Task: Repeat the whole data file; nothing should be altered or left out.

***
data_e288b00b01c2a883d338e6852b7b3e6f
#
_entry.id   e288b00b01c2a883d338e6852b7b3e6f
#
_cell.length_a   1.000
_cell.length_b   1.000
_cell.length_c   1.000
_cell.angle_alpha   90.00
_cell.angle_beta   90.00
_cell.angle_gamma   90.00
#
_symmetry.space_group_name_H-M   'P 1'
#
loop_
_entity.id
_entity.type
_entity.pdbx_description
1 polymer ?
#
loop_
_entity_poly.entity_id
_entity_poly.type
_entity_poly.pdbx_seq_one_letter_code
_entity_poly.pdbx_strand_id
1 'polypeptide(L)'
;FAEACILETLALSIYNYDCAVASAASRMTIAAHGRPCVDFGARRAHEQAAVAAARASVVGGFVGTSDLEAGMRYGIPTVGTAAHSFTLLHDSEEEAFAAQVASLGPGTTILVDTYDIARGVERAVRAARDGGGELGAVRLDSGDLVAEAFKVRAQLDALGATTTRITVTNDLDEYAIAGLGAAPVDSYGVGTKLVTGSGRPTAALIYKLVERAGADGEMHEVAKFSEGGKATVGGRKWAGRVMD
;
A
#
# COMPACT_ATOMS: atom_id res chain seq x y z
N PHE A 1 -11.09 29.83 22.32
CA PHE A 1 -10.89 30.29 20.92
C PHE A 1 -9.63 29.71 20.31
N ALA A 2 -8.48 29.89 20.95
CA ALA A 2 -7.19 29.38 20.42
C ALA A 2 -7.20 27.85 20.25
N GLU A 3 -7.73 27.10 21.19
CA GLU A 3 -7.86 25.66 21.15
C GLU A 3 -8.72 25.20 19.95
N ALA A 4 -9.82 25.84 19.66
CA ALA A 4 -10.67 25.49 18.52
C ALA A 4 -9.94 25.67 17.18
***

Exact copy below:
data_e288b00b01c2a883d338e6852b7b3e6f
#
_entry.id   e288b00b01c2a883d338e6852b7b3e6f
#
_cell.length_a   1.000
_cell.length_b   1.000
_cell.length_c   1.000
_cell.angle_alpha   90.00
_cell.angle_beta   90.00
_cell.angle_gamma   90.00
#
_symmetry.space_group_name_H-M   'P 1'
#
loop_
_entity.id
_entity.type
_entity.pdbx_description
1 polymer ?
#
loop_
_entity_poly.entity_id
_entity_poly.type
_entity_poly.pdbx_seq_one_letter_code
_entity_poly.pdbx_strand_id
1 'polypeptide(L)'
;FAEACILETLALSIYNYDCAVASAASRMTIAAHGRPCVDFGARRAHEQAAVAAARASVVGGFVGTSDLEAGMRYGIPTVGTAAHSFTLLHDSEEEAFAAQVASLGPGTTILVDTYDIARGVERAVRAARDGGGELGAVRLDSGDLVAEAFKVRAQLDALGATTTRITVTNDLDEYAIAGLGAAPVDSYGVGTKLVTGSGRPTAALIYKLVERAGADGEMHEVAKFSEGGKATVGGRKWAGRVMD
;
A
#
# COMPACT_ATOMS: atom_id res chain seq x y z
N PHE A 1 -11.09 29.83 22.32
CA PHE A 1 -10.89 30.29 20.92
C PHE A 1 -9.63 29.71 20.31
N ALA A 2 -8.48 29.89 20.95
CA ALA A 2 -7.19 29.38 20.42
C ALA A 2 -7.20 27.85 20.25
N GLU A 3 -7.73 27.10 21.19
CA GLU A 3 -7.86 25.66 21.15
C GLU A 3 -8.72 25.20 19.95
N ALA A 4 -9.82 25.84 19.66
CA ALA A 4 -10.67 25.49 18.52
C ALA A 4 -9.94 25.67 17.18